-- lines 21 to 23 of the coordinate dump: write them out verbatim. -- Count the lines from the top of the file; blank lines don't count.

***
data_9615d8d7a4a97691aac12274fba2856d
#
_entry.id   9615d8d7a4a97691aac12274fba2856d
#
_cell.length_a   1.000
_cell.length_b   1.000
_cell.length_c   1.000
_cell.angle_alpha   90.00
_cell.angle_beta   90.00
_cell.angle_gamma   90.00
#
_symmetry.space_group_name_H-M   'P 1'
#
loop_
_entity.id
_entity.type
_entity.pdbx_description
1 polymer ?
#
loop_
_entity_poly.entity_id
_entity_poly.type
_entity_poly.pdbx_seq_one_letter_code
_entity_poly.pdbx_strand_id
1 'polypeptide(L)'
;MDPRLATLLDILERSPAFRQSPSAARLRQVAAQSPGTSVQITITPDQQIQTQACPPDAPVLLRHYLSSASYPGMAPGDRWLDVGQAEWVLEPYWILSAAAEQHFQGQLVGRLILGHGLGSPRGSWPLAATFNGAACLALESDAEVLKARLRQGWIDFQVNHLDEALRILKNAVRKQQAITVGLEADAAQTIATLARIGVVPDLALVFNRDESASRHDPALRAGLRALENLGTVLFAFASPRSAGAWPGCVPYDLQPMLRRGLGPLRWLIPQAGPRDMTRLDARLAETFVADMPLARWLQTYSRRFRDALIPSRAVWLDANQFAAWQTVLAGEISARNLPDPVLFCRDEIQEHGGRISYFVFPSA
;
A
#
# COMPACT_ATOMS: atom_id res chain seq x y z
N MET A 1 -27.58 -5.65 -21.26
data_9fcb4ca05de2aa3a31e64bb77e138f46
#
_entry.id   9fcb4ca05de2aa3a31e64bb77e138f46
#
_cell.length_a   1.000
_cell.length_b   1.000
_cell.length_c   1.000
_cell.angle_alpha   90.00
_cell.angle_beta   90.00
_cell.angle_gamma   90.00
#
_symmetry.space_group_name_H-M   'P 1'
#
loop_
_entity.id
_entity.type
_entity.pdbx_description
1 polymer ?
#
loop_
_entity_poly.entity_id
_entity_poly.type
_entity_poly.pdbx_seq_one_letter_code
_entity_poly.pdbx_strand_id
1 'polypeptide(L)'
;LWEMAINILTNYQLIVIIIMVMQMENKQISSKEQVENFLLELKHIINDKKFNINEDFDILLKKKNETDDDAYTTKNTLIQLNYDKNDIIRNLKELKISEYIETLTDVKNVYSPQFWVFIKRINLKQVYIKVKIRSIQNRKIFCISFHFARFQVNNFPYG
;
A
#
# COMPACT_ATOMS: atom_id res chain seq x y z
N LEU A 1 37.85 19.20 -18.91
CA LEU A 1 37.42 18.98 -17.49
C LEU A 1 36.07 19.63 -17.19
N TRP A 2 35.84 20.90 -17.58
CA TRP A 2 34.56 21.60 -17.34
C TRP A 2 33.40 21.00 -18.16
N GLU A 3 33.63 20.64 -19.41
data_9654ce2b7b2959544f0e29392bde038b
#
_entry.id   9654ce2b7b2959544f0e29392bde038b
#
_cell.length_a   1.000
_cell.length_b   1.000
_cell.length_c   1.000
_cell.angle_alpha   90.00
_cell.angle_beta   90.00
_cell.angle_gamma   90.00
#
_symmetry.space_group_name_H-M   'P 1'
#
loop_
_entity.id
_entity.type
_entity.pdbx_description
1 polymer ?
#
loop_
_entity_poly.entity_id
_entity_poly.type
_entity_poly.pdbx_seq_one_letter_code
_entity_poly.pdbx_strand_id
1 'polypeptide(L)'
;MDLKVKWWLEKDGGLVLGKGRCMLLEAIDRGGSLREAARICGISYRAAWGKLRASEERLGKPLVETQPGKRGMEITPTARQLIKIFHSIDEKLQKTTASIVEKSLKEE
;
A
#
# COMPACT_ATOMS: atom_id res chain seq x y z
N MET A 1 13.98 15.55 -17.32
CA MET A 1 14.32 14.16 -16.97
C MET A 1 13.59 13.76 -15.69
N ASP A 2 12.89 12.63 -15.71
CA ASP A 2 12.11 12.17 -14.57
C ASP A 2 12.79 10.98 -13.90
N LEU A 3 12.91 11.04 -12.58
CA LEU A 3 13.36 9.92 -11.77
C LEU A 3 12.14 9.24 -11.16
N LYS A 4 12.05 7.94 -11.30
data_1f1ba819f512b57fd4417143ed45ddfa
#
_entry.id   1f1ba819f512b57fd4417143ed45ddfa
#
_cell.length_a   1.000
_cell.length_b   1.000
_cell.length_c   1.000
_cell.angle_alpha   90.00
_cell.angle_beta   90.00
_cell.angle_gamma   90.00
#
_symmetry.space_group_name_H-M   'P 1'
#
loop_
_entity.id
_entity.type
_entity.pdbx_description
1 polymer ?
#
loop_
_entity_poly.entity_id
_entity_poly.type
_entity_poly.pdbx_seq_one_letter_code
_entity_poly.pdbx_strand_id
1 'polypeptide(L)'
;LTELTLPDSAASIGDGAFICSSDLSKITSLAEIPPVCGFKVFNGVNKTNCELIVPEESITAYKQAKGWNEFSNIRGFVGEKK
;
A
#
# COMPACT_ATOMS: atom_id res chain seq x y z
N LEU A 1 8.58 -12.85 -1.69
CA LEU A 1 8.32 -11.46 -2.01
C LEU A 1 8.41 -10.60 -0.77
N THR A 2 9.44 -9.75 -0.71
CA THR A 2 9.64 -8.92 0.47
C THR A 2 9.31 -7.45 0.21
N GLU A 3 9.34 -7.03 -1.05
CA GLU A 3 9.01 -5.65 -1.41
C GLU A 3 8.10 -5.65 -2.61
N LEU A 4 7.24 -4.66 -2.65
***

_entity_poly.entity_id
_entity_poly.type
_entity_poly.pdbx_seq_one_letter_code